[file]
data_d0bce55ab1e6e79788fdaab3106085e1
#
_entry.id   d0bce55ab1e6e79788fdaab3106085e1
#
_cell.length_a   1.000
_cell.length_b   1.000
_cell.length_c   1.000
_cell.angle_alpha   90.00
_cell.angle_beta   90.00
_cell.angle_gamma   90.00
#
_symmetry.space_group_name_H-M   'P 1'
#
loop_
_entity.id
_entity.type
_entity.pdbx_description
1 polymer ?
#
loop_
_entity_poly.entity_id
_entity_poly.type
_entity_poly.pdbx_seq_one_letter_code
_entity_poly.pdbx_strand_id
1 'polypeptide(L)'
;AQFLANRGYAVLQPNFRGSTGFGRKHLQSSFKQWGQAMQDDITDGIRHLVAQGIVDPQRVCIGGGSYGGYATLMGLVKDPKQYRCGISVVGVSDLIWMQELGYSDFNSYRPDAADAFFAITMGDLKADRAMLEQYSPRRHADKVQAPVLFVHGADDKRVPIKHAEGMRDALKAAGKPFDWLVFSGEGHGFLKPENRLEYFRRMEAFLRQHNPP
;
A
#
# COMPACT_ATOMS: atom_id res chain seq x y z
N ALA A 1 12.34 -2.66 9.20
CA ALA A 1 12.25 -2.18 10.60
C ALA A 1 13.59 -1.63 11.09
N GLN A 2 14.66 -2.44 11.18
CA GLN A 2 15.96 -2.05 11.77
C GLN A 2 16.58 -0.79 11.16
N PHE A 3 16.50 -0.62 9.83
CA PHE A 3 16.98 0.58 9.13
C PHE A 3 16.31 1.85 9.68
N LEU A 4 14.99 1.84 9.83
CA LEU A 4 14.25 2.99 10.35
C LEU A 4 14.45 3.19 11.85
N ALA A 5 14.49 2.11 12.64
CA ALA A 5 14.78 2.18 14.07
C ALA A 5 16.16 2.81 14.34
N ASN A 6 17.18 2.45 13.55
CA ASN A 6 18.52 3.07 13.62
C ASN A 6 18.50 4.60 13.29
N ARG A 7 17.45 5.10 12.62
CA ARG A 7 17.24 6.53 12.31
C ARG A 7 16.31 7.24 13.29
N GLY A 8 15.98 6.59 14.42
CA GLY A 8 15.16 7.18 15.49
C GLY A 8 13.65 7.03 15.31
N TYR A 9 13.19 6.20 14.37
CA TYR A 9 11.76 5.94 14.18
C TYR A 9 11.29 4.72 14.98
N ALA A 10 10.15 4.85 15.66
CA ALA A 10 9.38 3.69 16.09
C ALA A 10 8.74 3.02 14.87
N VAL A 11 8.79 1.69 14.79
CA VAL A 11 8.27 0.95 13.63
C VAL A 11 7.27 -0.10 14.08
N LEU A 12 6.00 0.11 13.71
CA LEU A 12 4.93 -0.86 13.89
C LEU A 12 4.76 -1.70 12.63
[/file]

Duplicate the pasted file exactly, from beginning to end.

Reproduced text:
data_d0bce55ab1e6e79788fdaab3106085e1
#
_entry.id   d0bce55ab1e6e79788fdaab3106085e1
#
_cell.length_a   1.000
_cell.length_b   1.000
_cell.length_c   1.000
_cell.angle_alpha   90.00
_cell.angle_beta   90.00
_cell.angle_gamma   90.00
#
_symmetry.space_group_name_H-M   'P 1'
#
loop_
_entity.id
_entity.type
_entity.pdbx_description
1 polymer ?
#
loop_
_entity_poly.entity_id
_entity_poly.type
_entity_poly.pdbx_seq_one_letter_code
_entity_poly.pdbx_strand_id
1 'polypeptide(L)'
;AQFLANRGYAVLQPNFRGSTGFGRKHLQSSFKQWGQAMQDDITDGIRHLVAQGIVDPQRVCIGGGSYGGYATLMGLVKDPKQYRCGISVVGVSDLIWMQELGYSDFNSYRPDAADAFFAITMGDLKADRAMLEQYSPRRHADKVQAPVLFVHGADDKRVPIKHAEGMRDALKAAGKPFDWLVFSGEGHGFLKPENRLEYFRRMEAFLRQHNPP
;
A
#
# COMPACT_ATOMS: atom_id res chain seq x y z
N ALA A 1 12.34 -2.66 9.20
CA ALA A 1 12.25 -2.18 10.60
C ALA A 1 13.59 -1.63 11.09
N GLN A 2 14.66 -2.44 11.18
CA GLN A 2 15.96 -2.05 11.77
C GLN A 2 16.58 -0.79 11.16
N PHE A 3 16.50 -0.62 9.83
CA PHE A 3 16.98 0.58 9.13
C PHE A 3 16.31 1.85 9.68
N LEU A 4 14.99 1.84 9.83
CA LEU A 4 14.25 2.99 10.35
C LEU A 4 14.45 3.19 11.85
N ALA A 5 14.49 2.11 12.64
CA ALA A 5 14.78 2.18 14.07
C ALA A 5 16.16 2.81 14.34
N ASN A 6 17.18 2.45 13.55
CA ASN A 6 18.52 3.07 13.62
C ASN A 6 18.50 4.60 13.29
N ARG A 7 17.45 5.10 12.62
CA ARG A 7 17.24 6.53 12.31
C ARG A 7 16.31 7.24 13.29
N GLY A 8 15.98 6.59 14.42
CA GLY A 8 15.16 7.18 15.49
C GLY A 8 13.65 7.03 15.31
N TYR A 9 13.19 6.20 14.37
CA TYR A 9 11.76 5.94 14.18
C TYR A 9 11.29 4.72 14.98
N ALA A 10 10.15 4.85 15.66
CA ALA A 10 9.38 3.69 16.09
C ALA A 10 8.74 3.02 14.87
N VAL A 11 8.79 1.69 14.79
CA VAL A 11 8.27 0.95 13.63
C VAL A 11 7.27 -0.10 14.08
N LEU A 12 6.00 0.11 13.71
CA LEU A 12 4.93 -0.86 13.89
C LEU A 12 4.76 -1.70 12.63